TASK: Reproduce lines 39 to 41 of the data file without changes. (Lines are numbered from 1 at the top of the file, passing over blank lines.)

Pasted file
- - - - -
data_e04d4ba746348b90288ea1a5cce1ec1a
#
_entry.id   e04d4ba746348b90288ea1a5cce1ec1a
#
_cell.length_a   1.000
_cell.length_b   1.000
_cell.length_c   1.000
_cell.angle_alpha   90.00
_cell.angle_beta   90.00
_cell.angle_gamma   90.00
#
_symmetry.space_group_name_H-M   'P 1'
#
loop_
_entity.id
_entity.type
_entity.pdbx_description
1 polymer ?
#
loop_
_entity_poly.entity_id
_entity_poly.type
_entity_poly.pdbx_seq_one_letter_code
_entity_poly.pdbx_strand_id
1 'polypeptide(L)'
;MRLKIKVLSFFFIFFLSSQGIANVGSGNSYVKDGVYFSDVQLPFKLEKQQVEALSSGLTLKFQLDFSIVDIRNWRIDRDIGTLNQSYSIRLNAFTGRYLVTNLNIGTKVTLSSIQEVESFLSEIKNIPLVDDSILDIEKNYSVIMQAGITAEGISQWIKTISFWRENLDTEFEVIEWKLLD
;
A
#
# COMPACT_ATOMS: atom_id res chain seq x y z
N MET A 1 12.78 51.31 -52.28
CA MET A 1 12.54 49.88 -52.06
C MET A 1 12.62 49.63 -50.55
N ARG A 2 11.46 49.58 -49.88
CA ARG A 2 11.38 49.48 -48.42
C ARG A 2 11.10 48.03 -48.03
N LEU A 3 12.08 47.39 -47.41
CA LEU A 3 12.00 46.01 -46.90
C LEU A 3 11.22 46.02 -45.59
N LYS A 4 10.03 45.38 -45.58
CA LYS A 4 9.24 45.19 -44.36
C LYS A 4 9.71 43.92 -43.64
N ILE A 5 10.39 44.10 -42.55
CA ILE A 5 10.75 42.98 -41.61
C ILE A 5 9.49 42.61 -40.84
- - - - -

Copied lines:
C LEU A 3 11.22 46.02 -45.59
N LYS A 4 10.03 45.38 -45.58
CA LYS A 4 9.24 45.19 -44.36